Should you give money to a beggar?

Some people who work with the down and out say you should, while others believe the most charitable response is to say "no."Last week, New York City Mayor Edward I. Koch announced an advertising program to discourage people from giving money. "In most cases, in my judgment, the money that you give in the street to beggars goes for booze and drugs," said Koch.

A person or persons unknown rented four billboards last month in El Paso, Texas, to say: "Please don't give to beggars - they cause traffic problems." Many of the beggars cross from Ciudad Juarez in Mexico.

In Washington, the Downtown Seattle Association distributes brochures advising: "Give a hand, not a handout."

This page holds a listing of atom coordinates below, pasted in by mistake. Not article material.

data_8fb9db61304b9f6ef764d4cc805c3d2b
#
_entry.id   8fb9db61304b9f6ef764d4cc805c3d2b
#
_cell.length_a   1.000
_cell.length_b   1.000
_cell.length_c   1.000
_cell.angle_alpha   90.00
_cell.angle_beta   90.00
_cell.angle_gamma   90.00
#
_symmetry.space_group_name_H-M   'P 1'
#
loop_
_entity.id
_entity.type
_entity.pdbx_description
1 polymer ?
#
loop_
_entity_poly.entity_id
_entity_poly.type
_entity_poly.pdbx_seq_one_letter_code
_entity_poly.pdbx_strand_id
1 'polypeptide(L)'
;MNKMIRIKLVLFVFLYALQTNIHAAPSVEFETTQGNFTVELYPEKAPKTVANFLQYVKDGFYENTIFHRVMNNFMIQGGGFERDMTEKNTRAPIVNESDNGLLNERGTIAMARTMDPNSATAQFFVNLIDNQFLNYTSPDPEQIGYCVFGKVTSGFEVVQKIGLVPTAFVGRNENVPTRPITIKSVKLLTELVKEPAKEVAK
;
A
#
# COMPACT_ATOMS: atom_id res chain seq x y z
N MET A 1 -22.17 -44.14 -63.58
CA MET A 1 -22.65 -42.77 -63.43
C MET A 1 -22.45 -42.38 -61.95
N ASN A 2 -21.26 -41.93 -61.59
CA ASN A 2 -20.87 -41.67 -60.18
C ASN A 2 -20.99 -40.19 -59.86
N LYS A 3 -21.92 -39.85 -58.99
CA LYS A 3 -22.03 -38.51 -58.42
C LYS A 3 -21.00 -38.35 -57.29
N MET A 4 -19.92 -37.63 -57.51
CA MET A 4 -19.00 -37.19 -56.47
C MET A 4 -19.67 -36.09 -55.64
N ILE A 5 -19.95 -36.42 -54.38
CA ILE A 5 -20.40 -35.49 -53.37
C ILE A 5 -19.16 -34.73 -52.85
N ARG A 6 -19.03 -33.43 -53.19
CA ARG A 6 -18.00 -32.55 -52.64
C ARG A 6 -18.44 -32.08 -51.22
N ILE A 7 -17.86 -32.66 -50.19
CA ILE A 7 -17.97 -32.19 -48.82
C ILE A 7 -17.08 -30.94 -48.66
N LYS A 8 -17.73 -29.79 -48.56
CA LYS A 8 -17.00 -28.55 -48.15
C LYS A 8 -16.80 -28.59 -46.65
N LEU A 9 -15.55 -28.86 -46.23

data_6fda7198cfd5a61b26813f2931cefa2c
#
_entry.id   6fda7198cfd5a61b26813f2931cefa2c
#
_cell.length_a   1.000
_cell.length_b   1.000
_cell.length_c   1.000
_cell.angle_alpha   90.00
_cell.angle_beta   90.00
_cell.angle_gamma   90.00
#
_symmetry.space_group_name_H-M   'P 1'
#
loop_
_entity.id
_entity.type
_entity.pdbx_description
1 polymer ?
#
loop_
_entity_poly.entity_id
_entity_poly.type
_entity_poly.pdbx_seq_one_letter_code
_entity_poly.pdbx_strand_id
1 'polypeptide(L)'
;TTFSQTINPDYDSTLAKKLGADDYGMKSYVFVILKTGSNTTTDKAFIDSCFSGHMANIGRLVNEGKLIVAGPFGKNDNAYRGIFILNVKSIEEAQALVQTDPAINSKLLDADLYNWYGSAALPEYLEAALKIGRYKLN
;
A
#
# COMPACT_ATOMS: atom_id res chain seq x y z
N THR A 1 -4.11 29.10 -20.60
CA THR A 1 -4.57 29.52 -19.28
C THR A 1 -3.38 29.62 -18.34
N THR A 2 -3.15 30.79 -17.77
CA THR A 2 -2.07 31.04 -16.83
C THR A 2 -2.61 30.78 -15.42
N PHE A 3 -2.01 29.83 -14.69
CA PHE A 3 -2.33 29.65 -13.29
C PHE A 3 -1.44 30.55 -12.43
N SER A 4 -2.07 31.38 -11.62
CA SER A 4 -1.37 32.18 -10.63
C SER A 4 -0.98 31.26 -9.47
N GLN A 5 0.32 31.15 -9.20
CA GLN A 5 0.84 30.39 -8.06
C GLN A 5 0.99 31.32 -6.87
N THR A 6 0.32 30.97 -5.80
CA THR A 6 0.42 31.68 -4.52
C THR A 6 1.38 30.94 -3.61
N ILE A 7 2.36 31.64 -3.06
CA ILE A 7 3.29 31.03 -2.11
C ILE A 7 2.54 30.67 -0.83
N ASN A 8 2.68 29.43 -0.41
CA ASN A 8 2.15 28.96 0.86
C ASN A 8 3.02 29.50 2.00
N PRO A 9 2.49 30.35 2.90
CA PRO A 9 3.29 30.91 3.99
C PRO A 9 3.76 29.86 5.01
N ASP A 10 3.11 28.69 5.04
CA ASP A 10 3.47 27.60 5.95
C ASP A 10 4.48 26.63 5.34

"The main reason people are panhandling is to support alcohol and drug problems," said Jean DeMaster, director of Burnside Projects, which runs a shelter for street people in Portland, Ore. "I am absolutely convinced that if people didn't give money to panhandlers, the matter of panhandling would be drastically reduced, and more people would be forced to come in for alcohol and drug treatment."

Lisa Thomas, Project Director of Health Care for the Homeless in Cleveland, said money given to beggars may only encourage a drug or alcohol habit.

"I don't give money to people in the street and I tell my friends not to," Thomas said. "You never know where the money is going."

Gloria Guard, director of the People's Emergency Center, a shelter in west Philadelphia, said there is no right or wrong response. "It really has much more to do with my own wanting to take the opportunity to give something to somebody."

Kevin Hooper, social services secretary for the Salvation Army in Philadelphia, said an encounter with a beggar could be positive even if no money is given. "I would hope people would internalize that, and ask themselves, why are people on the street asking for money?"